Preparing for wildfire season, residents of this West Kelowna neighborhood are asking for more exit routes
The Municipality of Central Okanagan should consider creating more routes to escape the fires, says Terry Triechel, who has lived in the Glenrosa neighborhood of West Kelowna for more than four decades.
Triechel was one of the neighborhood residents to receive evacuation alerts during the fires that ravaged the region last summer.
“A secondary road would be nice,” he told CBC’s Joseph Otoo.
“Unfortunately, where we’re sitting right now, the only way is up – there’s really nowhere to go unless you have an all-terrain vehicle.”
Over 400 households along Glenrosa Road were ordered to evacuate on August 15, 2021 due to the Mount Law Wildfirecausing serious traffic jams.
Like Triechel, many West Kelowna residents are calling for better emergency and evacuation routes in areas affected by wildfires.
Viable alternative exit route needed
Over the past two months, the City of West Kelowna has led the first phase of public consultation on its transportation master plan, where many local residents said it was time to build a reliable route out of Glenrosa, a neighborhood of over 6,000 people.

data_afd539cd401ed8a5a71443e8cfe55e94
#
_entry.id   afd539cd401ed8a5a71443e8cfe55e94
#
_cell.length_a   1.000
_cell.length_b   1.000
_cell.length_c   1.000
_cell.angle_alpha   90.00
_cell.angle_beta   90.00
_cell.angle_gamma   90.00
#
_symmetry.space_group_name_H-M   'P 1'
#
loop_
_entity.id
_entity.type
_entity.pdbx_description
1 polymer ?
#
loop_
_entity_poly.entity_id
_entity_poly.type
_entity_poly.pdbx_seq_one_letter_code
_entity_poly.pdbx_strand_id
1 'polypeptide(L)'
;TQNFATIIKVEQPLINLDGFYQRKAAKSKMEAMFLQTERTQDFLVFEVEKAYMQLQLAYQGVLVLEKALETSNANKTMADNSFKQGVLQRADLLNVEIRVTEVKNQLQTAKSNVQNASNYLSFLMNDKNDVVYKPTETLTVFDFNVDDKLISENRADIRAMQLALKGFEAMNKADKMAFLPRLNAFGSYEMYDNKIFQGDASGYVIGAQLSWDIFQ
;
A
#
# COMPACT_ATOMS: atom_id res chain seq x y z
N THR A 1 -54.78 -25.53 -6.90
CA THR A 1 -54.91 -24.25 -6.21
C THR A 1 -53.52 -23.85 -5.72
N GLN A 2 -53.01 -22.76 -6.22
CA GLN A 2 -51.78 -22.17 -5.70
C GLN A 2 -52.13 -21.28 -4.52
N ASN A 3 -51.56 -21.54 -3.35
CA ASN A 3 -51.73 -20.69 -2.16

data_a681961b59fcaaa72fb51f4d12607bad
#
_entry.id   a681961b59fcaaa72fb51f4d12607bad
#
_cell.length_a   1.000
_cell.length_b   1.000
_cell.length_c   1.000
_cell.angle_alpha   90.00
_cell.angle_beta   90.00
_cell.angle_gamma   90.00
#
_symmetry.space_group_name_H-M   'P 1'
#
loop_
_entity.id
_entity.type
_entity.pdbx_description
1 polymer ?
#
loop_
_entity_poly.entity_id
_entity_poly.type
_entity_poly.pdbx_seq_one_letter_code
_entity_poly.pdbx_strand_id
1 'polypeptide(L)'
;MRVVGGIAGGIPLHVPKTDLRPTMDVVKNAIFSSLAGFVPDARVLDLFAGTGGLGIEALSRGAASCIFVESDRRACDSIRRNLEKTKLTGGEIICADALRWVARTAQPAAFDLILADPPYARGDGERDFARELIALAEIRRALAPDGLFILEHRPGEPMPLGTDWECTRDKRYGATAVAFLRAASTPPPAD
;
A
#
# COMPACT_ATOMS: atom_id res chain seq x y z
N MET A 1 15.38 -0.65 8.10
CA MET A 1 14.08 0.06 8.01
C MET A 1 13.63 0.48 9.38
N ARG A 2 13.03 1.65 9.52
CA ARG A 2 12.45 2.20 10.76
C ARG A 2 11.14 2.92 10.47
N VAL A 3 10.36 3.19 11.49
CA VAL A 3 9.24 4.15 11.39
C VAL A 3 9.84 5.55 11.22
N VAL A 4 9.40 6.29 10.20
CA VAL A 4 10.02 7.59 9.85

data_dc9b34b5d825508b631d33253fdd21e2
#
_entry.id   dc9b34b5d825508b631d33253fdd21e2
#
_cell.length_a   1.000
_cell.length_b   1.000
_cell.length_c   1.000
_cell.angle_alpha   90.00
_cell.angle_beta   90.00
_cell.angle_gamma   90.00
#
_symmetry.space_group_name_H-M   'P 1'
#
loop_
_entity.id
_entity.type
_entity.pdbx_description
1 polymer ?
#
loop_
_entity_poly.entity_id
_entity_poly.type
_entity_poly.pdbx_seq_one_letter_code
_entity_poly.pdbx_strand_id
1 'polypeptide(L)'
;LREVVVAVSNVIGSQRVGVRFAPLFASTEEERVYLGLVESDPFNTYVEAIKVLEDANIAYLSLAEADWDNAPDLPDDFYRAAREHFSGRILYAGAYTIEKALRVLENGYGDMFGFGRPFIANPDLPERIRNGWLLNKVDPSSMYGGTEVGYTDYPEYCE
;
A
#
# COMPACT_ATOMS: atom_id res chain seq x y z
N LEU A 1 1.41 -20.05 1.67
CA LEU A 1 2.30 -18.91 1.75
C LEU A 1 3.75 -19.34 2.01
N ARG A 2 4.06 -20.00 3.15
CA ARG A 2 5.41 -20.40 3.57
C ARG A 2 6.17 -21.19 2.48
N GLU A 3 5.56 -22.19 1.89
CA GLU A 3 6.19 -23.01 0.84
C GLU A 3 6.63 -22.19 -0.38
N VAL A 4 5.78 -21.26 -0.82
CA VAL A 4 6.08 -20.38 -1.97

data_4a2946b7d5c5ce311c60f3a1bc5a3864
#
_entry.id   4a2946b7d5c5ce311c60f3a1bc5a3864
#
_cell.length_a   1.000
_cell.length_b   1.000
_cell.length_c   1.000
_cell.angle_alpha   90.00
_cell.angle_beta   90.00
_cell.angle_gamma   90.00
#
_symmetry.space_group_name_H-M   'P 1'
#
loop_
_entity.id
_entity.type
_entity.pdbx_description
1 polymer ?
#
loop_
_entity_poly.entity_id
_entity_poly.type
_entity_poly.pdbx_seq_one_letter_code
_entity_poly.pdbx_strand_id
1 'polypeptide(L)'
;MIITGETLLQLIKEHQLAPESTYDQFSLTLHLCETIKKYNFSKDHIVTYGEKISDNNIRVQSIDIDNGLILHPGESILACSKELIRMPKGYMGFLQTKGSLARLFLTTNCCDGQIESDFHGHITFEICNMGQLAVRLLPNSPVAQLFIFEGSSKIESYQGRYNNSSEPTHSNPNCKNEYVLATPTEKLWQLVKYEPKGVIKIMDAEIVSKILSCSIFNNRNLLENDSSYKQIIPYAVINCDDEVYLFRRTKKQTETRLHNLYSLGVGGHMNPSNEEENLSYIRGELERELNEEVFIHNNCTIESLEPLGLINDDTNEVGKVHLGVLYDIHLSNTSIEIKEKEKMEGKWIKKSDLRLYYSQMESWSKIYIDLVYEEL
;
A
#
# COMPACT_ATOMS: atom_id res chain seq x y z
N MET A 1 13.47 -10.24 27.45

Glenrosa Residents Association President Tasha Da Silva said Glenrosa Road is currently the only viable way for her neighbors to flee to Highway 97.
Da Silva adds that Jackpine Forest Service Road, the only alternate route, is not ideal for wildfire evacuation.
“[The road] forces you to go up into the forest … if there’s a forest fire, you don’t want to go towards it, ”she told host Chris Walker on CBC South Dawn.
“They’re trying to keep it going, but it’s still a very long way when you have so many people you need to evacuate.”
Da Silva says her association has worked with the city to explore options for a viable second escape route, including a junction that connects Glenrosa to Smith Creek and Glen Canyon, but she admits that option is costly and could take a long time to build. .
“It’s a $100 million project, so it’s not just a city decision,” she said.
“There would have to be funding from all levels of government. They’re working on it, but it’s a 20-year plan.”
Get ready for next fire season, fire chief says
Meanwhile, West Kelowna Fire Chief Jason Brolund said he is asking local residents to prepare for the upcoming fire season by packing an emergency kit with supplies for 72 hours and participating in the city program. FireSmart Grant Programwhich funds home building projects that help reduce the impacts of fires on properties.
“Fire-Smart [are] things they can do around their homes to better defend them and give the fire department a better chance of saving that home if a wildfire occurs,” Brolund said.
The city says it will launch the second phase of public consultation on its transportation master plan this summer, and the third phase this fall.